I agree with aplman. The dreadful songs Jimmy Mac mentions are fine for devotional use (de gustibus non est disputandum). If you like them, sing them at home. If the Legion of Mary wants to sing “Bring Flowers of the Rarest” at their Tuesday morning meeting, good for them. Give them a place in the parish hall and if I’m there, I’ll sing along with them even though I don’t like the song. But liturgical music should not be devotional, it should be liturgical. Devotions have their place, but it is not in liturgy.

    Still, no one has commented on the dreadful theology of this song. “Strength to be faithful” does not come “from Jesus alone.” It comes from the Holy Spirit. This song is pure Christomonism, sugar-coated. The oohings and awings of the folks at NLM over the theology of grace expressed in this song are wrong; grace comes from the Father. Now they’re all trying to rewrite the lyrics and improve the music of this song, but they miss the point: it’s just a bad song! They’re only enamoured of it because someone found it in an old hymnal from the 1920s. If it’s old, it must be good, even if we have to redo the lyrics and the composition. Puleeze! Once they redo the lyrics and music, what’s left of it but the nostalgia of old=better?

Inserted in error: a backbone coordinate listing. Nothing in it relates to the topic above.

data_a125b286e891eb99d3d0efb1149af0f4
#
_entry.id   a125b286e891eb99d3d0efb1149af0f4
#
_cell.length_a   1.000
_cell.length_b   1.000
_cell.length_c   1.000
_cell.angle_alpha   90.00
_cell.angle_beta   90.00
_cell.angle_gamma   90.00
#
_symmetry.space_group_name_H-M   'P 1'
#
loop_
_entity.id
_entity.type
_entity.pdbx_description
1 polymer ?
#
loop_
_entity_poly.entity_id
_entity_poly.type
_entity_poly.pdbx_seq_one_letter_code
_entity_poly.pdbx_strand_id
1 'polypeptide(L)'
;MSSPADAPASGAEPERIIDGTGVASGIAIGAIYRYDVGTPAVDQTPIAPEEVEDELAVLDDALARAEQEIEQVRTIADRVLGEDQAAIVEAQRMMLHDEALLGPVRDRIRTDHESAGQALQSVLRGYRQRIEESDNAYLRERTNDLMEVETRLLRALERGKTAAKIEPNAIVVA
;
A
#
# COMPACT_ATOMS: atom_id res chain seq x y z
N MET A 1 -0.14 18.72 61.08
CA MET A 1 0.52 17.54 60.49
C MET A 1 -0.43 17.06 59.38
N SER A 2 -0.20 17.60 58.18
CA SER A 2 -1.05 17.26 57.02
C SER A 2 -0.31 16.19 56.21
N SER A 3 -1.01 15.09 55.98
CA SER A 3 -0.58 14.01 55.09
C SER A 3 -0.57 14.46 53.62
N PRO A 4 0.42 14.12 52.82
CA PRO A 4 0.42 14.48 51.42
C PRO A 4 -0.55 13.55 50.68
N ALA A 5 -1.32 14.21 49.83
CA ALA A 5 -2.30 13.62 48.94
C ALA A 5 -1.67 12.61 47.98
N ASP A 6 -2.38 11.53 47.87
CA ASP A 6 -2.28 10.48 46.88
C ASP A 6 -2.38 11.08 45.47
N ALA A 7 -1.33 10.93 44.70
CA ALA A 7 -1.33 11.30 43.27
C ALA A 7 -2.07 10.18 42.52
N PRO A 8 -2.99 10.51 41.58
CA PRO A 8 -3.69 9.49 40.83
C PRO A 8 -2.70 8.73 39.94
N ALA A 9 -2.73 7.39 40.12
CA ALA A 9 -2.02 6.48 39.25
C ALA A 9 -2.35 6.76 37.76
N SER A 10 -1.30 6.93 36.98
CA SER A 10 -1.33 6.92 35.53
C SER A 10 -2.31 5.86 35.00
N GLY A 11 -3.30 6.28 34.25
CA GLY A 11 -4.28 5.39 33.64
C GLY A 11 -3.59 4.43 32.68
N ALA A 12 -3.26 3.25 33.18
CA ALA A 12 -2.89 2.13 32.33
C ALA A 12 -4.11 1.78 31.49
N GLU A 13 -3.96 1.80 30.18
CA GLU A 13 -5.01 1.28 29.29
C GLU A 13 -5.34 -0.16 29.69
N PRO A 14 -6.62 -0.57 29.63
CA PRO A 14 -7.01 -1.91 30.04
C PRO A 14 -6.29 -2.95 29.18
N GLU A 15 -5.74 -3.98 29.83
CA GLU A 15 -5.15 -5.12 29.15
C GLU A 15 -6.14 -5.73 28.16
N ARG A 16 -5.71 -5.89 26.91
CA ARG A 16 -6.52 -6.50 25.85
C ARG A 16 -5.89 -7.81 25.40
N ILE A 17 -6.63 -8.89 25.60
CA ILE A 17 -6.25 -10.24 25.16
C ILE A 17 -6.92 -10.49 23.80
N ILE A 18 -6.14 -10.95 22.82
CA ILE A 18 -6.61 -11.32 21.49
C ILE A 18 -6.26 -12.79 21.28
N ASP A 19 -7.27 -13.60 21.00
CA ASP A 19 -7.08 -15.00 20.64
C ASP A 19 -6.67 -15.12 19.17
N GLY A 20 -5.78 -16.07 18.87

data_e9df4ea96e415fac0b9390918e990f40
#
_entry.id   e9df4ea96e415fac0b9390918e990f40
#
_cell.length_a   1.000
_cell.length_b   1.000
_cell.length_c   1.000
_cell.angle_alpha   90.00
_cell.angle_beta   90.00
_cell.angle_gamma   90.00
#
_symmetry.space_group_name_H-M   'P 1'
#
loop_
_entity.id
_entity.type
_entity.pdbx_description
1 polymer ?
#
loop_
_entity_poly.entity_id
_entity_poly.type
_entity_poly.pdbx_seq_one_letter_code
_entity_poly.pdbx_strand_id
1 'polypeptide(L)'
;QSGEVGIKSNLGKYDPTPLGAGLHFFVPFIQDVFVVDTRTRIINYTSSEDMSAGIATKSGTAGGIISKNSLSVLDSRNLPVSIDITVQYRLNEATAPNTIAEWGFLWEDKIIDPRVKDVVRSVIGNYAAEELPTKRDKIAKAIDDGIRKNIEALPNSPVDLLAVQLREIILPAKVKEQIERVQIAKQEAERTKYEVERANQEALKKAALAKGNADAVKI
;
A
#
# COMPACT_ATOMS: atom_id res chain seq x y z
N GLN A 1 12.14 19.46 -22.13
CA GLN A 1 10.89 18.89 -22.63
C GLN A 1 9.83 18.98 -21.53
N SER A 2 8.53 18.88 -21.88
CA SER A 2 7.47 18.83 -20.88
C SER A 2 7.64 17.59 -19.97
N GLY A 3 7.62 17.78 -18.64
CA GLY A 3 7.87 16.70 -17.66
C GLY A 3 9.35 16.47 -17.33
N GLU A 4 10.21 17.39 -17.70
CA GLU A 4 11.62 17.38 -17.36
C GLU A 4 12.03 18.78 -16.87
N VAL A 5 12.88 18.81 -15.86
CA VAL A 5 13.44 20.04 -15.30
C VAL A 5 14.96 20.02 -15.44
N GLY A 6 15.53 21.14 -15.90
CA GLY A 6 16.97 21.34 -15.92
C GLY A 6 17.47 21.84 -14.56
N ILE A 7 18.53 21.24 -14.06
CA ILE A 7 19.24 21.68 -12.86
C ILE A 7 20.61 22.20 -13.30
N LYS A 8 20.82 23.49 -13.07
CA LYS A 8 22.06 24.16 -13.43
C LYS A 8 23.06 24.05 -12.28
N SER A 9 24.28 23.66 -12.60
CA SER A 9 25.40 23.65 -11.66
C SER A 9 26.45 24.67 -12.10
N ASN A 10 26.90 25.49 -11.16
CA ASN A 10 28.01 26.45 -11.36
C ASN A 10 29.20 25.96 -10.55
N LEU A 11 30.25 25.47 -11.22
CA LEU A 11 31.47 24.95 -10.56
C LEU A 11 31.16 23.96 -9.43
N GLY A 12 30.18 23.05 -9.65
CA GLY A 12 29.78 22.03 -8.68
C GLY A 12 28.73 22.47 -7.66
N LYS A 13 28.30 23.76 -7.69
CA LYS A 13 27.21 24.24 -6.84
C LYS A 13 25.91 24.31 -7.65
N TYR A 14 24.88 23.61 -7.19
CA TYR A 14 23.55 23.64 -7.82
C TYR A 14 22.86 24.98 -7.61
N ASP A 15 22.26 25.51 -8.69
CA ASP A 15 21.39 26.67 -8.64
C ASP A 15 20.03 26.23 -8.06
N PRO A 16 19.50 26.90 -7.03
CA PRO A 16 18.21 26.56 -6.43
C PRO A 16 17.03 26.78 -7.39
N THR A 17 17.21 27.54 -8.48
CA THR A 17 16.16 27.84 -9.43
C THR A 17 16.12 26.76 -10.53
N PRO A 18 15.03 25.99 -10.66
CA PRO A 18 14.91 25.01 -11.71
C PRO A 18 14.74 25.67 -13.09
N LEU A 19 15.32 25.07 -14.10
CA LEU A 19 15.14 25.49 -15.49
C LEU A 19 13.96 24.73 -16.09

Ephrem notes correctly the need for an interior connection to the lyrics of a song. But that is where art comes in. It is the role of the composer to make the lyrics real, to make them sing, literally. You can take any psalm, for example, and find compositions that will make you cry at its words and others that will leave you cold.

  7. Kathy says:

    Devotional means affective. We love God. We don’t tolerate God or answer His call as servants. God wants our friendship. He draws us, actively, as affective and thinking persons, both within the Liturgy and outside it.

    If you want to see really distant, non-relational language, look at most present-day Church music. Or at the “optional” collects of the Mass, the ones that were composed in English. If you want to see intimacy and tenderness, look at the Introits.

  8. Kathy says:

    (This is me–Ephrem)

  9. Pingback: The Affective Side of Liturgical Music « Catholic Sensibility

  10. Eric says:

    Sorry, Kathy, we are using different vocabularies. I’m referring to “devotional” as opposed to “liturgical,” as explained in Sacrosanctum Concilium. Used in a liturgical sense, devotions are private or common prayers that while helpful, are different from the public prayer of the Church: the Mass, sacraments, Liturgy of the Hours and the liturgical calendar. As a *general* rule, they’re supposed to be kept separate.

  11. Pingback: Look on the Bright Side « Catholic Sensibility